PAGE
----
Manufacturing Synergy between PV and Semiconductors

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Manufacturing Synergy between PV and Semiconductors—Learn More at SEMI Europe Spring Event

Today, the PV industry uses more silicon wafers than the micro-and nano-electronics industry. Photovoltaics (PV) is now an important industrial sector, and the synergies between PV and semiconductor manufacturing are complex but increasing apparent.

The core element of the SEMI Europe Standards Spring event is "PV & Mo(o)re: Energy—Efficiency—Electronics." The event will be held in Brussels on March 5–7, 2008 and will focus on the crossroads between photovoltaics and semiconductor manufacturing. Highlights will include these topics:

  • What can “More than Moore” bring to photovoltaics? According to Robert Mertens, senior VP at IMEC, and keynote speaker, “More than Moore” brings a lot to PV. He says that as future silicon cells get thinner, new techniques for surface passivation—also used in microelectronics—will be essential. He believes that new developments in 3D packaging will aid high-efficiency III-V stacked solar cells and that techniques based on porous silicon can be used for optical path length enhancement in both silicon solar cells and optical detectors. In addition, he believes that developments in Si quantum dots aiming at the optical sources in silicon may lead to future high-efficiency silicon solar cells.
  • Can mass-produced photodiodes work like LEDs to generate power? Andy Longford, consultant at PandA Europe (UK), will theorize that photodiodes are simply the reverse of LED technology so mass-produced photodiodes can work like LEDs to generate power. He says that generating decent power levels from small photosensing devices is the goal of the PV industry, with the emphasis now on light upon devices with lenses or mirrors. He believes that high-power LED packaging is similar to the needs of high-power photodiode packaging—opening the manufacturing door to automated assembly processes. Using “chip” type assembly processes can facilitate production of High Concentration PhotoVoltaic (HCPV) sensor elements because accurate physical location (in a 3D environment) is need for the best cell efficiency.
  • How can the PV industry benefit from process control and yield management techniques in Microelectronics? Dieter Rathei, managing director of DR YIELD Software and Solutions, will talk about just how far productivity yield management issues have progressed since the late 1990s. From a past that involved extreme confidentiality and almost nonexistent academic research, he will detail how the PV industry can benefit form process control and yield management techniques in microelectronics. Using vivid examples of what can go wrong in data management, process changes, and design of experiments, he will provide better solutions for the PV industry.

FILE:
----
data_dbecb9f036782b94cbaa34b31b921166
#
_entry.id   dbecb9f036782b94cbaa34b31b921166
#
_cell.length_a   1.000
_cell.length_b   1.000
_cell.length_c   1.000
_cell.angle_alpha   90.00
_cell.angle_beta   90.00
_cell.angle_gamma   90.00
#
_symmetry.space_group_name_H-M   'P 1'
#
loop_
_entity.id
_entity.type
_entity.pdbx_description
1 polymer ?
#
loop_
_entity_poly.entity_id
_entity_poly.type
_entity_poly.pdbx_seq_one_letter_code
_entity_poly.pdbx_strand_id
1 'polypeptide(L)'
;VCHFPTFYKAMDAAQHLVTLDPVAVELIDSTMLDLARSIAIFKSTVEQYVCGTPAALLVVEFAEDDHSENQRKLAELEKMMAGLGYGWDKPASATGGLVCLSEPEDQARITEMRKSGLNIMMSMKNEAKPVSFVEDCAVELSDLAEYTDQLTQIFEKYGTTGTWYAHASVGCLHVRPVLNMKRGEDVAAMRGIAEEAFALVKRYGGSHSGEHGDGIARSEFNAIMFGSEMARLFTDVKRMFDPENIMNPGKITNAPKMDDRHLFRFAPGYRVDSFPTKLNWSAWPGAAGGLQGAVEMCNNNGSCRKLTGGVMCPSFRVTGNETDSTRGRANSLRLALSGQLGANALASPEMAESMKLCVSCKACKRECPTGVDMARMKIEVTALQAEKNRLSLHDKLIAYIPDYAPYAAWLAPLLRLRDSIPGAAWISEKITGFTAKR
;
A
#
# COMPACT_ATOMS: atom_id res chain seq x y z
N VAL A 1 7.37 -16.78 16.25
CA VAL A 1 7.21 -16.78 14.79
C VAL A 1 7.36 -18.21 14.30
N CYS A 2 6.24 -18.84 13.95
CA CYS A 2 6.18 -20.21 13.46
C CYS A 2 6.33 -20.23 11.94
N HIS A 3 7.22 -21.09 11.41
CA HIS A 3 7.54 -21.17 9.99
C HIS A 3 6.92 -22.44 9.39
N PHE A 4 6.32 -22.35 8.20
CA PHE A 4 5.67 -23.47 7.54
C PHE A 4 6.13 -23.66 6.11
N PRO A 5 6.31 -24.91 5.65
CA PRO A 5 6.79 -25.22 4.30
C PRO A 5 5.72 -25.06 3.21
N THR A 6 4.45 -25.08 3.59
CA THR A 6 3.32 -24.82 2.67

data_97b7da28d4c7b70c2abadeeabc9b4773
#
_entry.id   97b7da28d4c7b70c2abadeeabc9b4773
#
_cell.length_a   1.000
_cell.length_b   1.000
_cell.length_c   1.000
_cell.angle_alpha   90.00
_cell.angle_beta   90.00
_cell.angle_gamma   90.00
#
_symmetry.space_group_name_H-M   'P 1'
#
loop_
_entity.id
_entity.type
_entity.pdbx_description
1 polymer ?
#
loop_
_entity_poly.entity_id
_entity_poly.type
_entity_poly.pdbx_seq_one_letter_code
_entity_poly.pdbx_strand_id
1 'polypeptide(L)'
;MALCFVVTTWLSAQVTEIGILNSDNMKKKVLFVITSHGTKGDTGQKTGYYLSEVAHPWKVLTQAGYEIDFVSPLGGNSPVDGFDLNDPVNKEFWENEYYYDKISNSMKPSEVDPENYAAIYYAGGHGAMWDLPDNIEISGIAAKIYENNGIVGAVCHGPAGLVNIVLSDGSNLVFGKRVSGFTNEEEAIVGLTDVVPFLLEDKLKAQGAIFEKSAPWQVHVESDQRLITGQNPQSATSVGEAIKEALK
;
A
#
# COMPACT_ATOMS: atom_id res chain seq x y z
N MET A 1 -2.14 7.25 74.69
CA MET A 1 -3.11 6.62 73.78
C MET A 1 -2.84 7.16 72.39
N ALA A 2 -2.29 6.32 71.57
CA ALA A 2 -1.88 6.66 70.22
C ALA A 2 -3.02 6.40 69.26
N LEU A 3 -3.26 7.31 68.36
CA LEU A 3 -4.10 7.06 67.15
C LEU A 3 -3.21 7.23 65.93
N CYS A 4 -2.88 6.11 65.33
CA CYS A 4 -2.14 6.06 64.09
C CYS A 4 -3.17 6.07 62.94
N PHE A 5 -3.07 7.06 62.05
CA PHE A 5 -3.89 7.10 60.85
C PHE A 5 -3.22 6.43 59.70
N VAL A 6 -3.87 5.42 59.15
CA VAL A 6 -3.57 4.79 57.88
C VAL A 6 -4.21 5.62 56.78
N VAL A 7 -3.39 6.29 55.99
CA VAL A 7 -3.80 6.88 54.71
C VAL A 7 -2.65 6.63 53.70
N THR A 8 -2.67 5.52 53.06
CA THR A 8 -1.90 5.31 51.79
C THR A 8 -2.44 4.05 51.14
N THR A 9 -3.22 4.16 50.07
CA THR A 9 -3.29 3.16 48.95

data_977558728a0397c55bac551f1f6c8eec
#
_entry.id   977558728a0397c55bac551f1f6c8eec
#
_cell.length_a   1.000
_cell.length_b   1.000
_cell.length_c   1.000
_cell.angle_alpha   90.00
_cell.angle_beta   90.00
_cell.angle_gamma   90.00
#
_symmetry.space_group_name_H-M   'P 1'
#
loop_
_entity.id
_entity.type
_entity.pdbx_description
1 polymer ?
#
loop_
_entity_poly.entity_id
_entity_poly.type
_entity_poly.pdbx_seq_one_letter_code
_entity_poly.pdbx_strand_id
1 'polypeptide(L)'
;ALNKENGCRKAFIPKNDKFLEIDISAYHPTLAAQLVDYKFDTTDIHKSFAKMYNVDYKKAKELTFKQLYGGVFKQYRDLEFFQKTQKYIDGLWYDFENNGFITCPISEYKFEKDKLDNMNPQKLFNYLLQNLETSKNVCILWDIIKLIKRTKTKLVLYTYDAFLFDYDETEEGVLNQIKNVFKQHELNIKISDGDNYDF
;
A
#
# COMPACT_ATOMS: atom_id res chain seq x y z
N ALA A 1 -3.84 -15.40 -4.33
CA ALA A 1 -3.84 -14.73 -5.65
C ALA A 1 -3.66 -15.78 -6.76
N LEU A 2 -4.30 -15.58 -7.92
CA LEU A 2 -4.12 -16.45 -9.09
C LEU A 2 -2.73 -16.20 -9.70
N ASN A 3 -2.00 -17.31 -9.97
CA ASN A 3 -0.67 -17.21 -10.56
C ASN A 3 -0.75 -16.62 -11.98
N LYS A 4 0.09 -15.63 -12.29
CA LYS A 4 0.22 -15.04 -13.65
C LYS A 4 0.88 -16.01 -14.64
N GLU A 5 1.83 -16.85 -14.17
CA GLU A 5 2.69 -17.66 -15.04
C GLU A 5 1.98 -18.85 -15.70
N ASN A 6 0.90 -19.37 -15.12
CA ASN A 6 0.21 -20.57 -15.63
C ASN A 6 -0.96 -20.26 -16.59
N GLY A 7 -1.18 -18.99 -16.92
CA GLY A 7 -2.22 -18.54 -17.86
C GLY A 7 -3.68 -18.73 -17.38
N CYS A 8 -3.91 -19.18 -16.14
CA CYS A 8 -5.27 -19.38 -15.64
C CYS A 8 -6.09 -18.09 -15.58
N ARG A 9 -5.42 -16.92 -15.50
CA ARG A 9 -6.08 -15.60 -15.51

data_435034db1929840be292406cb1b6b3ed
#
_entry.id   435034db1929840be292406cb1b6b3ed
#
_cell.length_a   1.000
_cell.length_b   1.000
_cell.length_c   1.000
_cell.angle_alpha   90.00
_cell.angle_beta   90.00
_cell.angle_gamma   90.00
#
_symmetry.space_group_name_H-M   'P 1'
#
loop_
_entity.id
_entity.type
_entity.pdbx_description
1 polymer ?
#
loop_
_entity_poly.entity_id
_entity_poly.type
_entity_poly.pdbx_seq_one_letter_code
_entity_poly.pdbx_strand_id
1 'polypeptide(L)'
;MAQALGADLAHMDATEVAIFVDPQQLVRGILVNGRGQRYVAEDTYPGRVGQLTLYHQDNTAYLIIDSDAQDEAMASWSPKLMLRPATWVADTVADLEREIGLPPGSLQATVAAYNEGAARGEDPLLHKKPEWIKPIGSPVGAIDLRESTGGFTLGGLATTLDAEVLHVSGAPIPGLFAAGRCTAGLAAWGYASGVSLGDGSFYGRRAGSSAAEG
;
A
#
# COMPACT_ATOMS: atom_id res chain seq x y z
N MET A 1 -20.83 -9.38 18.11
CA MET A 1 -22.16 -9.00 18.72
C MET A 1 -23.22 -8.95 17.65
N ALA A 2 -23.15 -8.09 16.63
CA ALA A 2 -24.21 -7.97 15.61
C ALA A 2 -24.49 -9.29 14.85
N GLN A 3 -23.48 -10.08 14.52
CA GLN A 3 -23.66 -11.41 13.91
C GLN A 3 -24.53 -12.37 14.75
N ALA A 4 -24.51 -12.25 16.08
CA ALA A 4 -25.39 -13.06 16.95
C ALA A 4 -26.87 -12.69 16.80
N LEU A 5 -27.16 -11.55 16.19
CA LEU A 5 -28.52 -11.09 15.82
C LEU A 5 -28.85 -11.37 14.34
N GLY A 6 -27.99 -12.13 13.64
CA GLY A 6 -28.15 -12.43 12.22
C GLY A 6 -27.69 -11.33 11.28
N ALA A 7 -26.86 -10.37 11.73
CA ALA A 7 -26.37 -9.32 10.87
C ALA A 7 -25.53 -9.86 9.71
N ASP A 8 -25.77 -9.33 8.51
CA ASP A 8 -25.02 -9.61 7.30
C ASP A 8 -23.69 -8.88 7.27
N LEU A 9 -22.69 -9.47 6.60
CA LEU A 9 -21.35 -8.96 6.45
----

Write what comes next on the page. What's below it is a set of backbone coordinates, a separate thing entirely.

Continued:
• Solar Cells for Space: Using high-efficiency multi-junction solar cells for space and concentrator PV applications. Giovanni Flamand, team leader, High Flux devices, IMEC, will discuss the wide acceptance of high-efficiency, III-V multi-junction solar cells in space applications over the last decade. Si solar cells currently dominate the terrestrial PV market. However, higher-cost multi-junction solar cells can be a cost-competitive electricity-generation solution when applied in concentrator systems that take advantage of the cell’s high efficiency while minimizing the amount of expensive compound semiconductor material needed in the PV system. Flamand will review the basic operating principle of multi-junction photovoltaic devices and their design and technological challenges, as well as the roadmap to further increase conversion efficiencies over the current record value of approximately 40%.

In addition, topics will include PV standardization. Werner Bergholz from Jacobs University (Bremen) will give the closing remarks, and dinner will be held at De Ultieme Hallucinatie.

These Standards Committees will meet during the Spring Event 2008: Equipment Automation, Facilities, Photovoltaic, Gases and Liquid Chemicals, MEMS, Micropatterning, and Silicon Wafers.

SEMI Standards contribute to faster commercialization and time-to-market, especially for new and emerging technologies. The SEMI International Standards Program brings experts from the semiconductor, photovoltaic, MEMS, nanotechnology, flat panel display, and related industries together to exchange ideas and work jointly to develop globally accepted technical standards.

For more details please visit: or contact Carlos Lee at